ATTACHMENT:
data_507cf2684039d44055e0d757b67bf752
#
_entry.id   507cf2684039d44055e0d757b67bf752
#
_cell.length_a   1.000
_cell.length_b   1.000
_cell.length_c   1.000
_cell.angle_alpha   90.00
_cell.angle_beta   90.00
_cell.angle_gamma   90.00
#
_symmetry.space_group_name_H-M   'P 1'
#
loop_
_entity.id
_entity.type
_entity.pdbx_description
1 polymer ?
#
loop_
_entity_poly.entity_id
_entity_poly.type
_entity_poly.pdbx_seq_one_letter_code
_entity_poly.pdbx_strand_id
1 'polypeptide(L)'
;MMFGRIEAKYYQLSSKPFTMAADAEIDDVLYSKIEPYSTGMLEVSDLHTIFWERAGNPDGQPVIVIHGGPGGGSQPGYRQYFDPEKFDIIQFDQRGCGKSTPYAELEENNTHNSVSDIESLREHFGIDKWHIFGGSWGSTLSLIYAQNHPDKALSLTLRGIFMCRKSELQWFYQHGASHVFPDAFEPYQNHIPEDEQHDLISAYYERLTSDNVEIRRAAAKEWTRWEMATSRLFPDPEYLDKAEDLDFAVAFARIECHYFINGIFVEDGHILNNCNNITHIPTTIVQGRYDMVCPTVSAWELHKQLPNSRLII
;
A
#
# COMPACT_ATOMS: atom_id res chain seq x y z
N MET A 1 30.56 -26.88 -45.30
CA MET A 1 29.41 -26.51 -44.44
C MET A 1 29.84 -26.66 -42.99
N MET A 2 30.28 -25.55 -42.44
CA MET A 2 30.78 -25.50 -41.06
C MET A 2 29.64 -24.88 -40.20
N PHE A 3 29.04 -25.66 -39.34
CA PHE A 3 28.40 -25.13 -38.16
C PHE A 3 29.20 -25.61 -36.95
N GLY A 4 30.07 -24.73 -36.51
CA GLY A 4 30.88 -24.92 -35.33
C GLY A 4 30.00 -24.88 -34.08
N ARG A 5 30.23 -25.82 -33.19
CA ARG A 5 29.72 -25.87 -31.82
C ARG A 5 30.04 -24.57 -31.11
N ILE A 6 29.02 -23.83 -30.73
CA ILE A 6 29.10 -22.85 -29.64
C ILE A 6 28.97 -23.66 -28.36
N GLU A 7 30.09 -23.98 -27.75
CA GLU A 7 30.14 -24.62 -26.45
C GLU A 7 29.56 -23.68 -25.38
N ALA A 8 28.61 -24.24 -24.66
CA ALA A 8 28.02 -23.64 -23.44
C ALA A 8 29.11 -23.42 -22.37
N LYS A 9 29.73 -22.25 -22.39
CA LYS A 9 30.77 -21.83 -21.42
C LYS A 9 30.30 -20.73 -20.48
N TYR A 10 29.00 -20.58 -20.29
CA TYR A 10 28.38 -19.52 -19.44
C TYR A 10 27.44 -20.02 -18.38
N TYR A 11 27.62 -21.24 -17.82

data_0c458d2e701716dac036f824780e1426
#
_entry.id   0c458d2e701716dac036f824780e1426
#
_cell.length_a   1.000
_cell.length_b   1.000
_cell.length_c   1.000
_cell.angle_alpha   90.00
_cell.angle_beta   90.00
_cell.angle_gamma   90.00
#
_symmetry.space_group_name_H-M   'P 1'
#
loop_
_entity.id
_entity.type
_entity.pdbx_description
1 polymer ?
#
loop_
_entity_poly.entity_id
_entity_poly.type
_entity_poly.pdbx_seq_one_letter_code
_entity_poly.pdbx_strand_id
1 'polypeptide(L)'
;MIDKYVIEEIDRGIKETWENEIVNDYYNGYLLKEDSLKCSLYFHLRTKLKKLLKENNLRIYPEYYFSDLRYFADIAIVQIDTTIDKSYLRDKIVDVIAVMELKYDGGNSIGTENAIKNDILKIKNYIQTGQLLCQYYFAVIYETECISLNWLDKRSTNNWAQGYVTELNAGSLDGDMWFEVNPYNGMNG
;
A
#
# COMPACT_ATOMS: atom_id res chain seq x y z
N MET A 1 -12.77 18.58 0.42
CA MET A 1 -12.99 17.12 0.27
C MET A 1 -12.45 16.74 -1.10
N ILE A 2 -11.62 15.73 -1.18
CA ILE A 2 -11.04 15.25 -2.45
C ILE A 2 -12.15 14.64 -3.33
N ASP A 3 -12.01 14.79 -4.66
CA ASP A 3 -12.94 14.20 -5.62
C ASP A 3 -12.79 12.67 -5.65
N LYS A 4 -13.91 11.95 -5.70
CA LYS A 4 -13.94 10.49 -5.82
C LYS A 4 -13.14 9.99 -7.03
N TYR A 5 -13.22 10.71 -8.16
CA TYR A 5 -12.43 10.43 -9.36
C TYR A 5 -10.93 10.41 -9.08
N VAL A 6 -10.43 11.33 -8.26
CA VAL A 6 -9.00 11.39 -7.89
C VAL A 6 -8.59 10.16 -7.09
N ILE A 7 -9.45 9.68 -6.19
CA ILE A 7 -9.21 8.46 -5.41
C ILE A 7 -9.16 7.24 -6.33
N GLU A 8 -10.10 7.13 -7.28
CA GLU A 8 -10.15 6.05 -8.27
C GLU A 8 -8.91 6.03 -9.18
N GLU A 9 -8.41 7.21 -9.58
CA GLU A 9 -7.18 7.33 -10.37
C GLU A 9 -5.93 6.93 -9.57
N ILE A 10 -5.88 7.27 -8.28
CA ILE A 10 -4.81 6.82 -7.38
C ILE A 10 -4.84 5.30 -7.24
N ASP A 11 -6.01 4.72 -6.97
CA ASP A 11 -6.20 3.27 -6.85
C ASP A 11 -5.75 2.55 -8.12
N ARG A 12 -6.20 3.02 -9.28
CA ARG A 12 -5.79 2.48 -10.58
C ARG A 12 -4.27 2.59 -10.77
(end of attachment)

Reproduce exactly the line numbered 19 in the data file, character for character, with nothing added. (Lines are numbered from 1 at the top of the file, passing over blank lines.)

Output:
#